replace “as many as” in the original sentence. Additionally, “tort costs” are illogically compared to the year “1990,” rather than to “tort costs in 1990.”
(A) This choice is incorrect as it repeats the original sentence.
(B) This choice correctly uses “as much as” to compare the amount of the costs. However, the comparison is still incomplete: “tort costs” are illogically compared to the year “1990,” rather than to “tort costs in 1990.”
(C) CORRECT. The phrase “twice the amount spent in 1990” modifies $260 billion, correctly conveying the idea that in 1990 the amount spent was $130 billion.
(D) The plural pronoun “those” cannot refer to the singular “a number,” which is the logical antecedent.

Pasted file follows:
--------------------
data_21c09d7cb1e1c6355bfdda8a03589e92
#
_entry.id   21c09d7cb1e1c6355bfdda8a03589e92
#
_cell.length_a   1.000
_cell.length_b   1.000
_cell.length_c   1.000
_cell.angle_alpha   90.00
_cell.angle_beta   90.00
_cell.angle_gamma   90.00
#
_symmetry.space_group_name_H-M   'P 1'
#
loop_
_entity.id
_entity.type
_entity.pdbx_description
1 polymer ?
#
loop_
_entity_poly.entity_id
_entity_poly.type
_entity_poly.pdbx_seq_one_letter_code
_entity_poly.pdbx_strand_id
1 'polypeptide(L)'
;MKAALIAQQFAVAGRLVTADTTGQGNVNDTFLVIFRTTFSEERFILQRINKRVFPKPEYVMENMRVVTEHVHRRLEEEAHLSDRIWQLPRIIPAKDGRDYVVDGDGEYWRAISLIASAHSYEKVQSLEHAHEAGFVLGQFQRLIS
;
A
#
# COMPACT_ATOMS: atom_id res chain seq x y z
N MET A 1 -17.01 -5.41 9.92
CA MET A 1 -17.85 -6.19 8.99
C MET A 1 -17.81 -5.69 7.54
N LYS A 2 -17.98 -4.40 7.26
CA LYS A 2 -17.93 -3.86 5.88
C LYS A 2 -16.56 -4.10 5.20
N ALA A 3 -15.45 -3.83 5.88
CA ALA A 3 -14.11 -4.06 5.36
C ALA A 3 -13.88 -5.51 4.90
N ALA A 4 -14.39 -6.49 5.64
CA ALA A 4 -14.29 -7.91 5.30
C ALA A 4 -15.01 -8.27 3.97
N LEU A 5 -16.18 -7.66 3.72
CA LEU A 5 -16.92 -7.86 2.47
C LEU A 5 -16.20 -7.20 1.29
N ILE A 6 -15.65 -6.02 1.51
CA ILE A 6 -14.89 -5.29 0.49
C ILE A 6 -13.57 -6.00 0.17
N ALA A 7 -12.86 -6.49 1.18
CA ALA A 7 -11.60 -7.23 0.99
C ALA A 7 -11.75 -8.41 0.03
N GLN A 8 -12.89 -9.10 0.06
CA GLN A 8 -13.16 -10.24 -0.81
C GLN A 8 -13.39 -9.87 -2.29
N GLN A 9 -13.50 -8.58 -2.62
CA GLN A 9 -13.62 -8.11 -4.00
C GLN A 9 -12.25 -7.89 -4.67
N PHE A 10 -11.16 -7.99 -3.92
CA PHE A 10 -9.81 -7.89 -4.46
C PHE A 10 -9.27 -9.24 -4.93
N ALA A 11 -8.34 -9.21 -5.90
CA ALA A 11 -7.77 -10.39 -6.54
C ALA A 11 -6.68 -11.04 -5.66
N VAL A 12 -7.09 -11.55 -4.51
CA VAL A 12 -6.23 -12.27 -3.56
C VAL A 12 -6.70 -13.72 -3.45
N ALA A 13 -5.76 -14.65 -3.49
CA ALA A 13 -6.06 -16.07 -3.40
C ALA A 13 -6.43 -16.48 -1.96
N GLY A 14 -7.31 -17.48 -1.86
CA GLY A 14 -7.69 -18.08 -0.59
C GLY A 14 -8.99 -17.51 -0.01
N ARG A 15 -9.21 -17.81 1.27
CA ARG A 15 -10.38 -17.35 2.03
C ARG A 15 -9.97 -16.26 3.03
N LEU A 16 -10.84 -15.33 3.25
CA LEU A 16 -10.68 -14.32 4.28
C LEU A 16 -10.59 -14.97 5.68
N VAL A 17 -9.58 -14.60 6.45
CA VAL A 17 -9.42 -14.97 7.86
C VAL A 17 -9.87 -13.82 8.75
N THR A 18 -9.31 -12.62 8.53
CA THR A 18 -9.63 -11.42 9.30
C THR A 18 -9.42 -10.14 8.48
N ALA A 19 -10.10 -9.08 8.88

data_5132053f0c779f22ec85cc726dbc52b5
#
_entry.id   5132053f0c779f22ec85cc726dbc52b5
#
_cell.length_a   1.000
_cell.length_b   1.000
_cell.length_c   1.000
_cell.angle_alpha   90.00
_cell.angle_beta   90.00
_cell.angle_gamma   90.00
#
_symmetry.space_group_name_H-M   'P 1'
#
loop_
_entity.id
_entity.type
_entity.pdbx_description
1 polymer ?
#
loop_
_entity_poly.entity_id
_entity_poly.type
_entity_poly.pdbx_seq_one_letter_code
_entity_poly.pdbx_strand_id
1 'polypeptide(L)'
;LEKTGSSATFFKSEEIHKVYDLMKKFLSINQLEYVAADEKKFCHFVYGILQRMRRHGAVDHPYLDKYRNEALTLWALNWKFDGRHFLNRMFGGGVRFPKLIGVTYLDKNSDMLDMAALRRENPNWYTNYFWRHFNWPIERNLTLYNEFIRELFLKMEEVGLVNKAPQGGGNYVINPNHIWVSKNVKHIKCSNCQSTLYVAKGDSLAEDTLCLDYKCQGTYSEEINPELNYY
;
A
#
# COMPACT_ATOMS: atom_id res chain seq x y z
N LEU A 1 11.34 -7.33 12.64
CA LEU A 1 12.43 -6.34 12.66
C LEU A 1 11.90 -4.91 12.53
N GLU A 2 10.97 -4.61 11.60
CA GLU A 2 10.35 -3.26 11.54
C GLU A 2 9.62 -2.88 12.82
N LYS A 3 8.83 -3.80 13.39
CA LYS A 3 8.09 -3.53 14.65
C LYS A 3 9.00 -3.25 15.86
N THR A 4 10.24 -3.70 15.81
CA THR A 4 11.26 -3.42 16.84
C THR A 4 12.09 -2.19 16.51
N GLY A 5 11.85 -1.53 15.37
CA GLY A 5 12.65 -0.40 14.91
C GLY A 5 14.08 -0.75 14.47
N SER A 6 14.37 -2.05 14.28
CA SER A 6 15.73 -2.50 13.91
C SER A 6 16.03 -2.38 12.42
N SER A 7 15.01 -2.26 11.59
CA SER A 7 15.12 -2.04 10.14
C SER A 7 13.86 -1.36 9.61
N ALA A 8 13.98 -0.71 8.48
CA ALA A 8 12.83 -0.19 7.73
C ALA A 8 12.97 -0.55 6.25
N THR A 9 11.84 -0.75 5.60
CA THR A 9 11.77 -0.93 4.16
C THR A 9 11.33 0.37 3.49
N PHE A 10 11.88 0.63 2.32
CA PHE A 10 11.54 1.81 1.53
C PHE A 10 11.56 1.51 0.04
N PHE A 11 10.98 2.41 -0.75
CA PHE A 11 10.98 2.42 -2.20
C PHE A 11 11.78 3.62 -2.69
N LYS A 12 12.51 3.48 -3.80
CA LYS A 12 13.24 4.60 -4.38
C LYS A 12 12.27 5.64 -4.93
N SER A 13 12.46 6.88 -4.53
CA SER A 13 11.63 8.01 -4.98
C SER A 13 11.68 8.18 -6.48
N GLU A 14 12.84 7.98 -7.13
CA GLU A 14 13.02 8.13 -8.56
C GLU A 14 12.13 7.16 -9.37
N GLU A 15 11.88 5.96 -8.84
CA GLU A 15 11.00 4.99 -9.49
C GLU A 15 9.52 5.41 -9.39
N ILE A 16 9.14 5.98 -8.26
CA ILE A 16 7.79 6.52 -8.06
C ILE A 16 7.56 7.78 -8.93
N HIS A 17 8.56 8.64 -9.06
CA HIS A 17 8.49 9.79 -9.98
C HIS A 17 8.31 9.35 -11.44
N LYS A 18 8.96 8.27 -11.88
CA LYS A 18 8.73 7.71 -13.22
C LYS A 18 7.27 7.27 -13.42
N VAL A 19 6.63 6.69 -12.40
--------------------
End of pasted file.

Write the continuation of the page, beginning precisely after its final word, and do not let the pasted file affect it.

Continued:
“Those” could refer to “tort costs,” but if that is the case, then a comparison is illogically drawn between $260 billion and tort costs. The logical comparison would be between $260 billion and the amount of the
tort costs in 1990. The construction is wordy and awkward, with the possessive “of 1990’s” having no following noun to clearly possess. (not fully followed)

(E) The construction is wordy and awkward, with the possessive “of 1990’s” having no following noun to clearly possess.

QUESTION: 5

Poor weather in early 14th-century Europe created meager harvests, causing the result ofmass starvation in some areas and the elimination of as many as 15 percent of the population.

Solution: